West Yorks business organisation lodges formal objection to Leeds trolleybus scheme

The trolleybus - artist's impression

The trolleybus – artist’s impression

A leading West Yorkshire business organisation has formally objected to Leeds council and Metro’s plans for a new trolleybus scheme in the city.

The West Yorkshire branch of the Federation of Small Businesses (FSB) says it wrote to Secretary of State for Transport Patrick McLoughlin yesterday – the deadline for objections – calling for a public enquiry to be held into the scheme next Spring.

“The FSB has questioned the value for money aspect of the scheme and has raised serious questions about the viability of the Trolleybus routes and the impact of construction on business trade post recession,” says an FSB press release.

FSB regional chair Chris Glen said the organisation was first approached in August by small businesses in Headingley who were concerned about the scheme and the impact that it would have on trade.

“We decided to survey our members across the Leeds District to try and gauge how widespread this concern was and the more we investigated, the more dissent we found amongst small business owners for the scheme,” he said.

With the deadline over for objections and expressions of support, it’s now up to the secretary of state to decide whether or not to hold a public enquiry into the £250m scheme.

“Expensive scheme”

logo“Everyone agrees that Leeds urgently requires a modern, improved and fully integrated transport system to reduce traffic congestion and aid traffic flow,” Glen said.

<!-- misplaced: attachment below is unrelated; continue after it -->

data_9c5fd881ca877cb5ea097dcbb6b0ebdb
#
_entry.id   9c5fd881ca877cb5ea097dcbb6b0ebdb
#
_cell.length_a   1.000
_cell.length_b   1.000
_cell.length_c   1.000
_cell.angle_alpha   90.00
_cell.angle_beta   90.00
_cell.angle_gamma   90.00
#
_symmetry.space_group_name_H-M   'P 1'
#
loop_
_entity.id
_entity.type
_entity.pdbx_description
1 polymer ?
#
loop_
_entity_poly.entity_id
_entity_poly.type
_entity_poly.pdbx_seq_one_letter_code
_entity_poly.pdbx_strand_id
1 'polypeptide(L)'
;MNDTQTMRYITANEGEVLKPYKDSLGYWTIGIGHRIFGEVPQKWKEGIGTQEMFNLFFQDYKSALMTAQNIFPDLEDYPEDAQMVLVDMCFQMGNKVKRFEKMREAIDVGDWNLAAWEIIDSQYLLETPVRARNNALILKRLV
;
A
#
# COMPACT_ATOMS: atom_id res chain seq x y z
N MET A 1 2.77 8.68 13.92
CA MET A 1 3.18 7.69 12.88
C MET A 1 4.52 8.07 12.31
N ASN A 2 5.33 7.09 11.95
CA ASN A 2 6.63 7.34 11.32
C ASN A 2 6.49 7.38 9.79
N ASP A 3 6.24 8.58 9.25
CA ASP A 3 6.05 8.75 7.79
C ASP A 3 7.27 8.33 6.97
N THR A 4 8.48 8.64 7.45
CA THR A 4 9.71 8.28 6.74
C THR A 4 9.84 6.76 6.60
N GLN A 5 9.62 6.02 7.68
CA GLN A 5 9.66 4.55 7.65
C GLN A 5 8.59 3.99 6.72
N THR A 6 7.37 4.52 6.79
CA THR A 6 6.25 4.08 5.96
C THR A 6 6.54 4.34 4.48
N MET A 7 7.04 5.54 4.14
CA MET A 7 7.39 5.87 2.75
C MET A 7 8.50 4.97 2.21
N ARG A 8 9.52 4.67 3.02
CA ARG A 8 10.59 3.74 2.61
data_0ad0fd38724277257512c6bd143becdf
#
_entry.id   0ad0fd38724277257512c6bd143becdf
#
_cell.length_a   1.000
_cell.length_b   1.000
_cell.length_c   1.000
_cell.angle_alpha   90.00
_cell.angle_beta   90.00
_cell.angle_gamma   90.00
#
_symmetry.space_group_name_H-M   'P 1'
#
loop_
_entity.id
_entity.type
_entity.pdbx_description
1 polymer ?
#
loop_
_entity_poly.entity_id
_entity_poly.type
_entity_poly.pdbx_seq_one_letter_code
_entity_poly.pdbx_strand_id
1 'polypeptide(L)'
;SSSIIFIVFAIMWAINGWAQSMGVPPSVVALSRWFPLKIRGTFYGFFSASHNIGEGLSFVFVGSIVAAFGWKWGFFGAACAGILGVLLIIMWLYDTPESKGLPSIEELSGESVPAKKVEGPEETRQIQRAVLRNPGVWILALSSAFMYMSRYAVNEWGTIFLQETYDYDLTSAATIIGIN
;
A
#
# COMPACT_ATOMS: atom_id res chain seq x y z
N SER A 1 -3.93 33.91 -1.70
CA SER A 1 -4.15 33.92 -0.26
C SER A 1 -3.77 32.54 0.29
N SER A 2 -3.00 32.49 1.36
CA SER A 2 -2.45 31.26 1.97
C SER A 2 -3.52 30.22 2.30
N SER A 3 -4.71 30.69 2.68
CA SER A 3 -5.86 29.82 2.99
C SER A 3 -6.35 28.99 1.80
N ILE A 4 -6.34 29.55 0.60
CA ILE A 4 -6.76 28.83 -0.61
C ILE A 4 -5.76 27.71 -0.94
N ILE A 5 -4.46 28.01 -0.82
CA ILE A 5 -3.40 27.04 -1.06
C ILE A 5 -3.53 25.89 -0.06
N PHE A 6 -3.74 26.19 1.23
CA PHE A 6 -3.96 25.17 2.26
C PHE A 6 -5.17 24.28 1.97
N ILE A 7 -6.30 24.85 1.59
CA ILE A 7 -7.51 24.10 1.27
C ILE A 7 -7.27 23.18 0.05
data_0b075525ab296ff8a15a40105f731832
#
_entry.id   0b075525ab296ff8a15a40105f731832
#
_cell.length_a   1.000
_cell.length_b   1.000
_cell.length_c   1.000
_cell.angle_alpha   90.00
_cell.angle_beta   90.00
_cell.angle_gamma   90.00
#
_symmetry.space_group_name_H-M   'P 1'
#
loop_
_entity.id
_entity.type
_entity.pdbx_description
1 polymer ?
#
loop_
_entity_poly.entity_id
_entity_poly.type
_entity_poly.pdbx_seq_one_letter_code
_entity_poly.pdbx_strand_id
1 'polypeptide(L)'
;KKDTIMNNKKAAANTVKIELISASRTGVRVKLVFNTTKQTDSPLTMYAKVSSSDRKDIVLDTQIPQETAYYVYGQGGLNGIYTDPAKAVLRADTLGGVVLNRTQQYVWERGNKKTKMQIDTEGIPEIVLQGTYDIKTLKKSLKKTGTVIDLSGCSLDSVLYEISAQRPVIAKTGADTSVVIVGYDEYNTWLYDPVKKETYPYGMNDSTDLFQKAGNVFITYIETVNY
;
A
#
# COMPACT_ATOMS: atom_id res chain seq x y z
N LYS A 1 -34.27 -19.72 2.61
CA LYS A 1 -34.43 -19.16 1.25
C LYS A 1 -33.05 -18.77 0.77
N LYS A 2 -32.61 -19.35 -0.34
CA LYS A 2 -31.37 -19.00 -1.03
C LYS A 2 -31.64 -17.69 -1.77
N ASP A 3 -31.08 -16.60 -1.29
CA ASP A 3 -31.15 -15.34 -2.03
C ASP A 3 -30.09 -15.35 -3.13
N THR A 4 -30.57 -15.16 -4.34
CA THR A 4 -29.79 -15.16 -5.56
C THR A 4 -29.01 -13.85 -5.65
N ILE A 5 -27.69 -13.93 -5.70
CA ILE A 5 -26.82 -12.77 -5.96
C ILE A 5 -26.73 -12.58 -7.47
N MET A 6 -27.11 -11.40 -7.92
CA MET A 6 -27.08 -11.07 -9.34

“However, we don’t believe that the Trolleybus will actually reduce traffic congestion on the A660 through Headingley. The Trolleybus will require traffic signalling to give it priority and this could instead hinder traffic flow further as other road users will stack up behind it due to the narrow width of the road.

“It is an expensive scheme considering that it will only cover a stretch of eight miles or so. For the FSB though, the cost that small businesses will pay in loss of trade, particularly during the construction phase, does not justify proceeding with the scheme.”

In its letter to McLoughlin the FSB recommended alternative transport improvements that could be made, including: the introduction of a Quality Bus Framework across the region; bringing in Oyster Cards for train and bus travel; and investing in a fleet of hybrid and electric buses.

Elsewhere, the Stop The Trolleybus campaign group expressed concern today that the scheme was going to take more land than previously thought on Woodhouse Moor, and called on people to write to the council and object.

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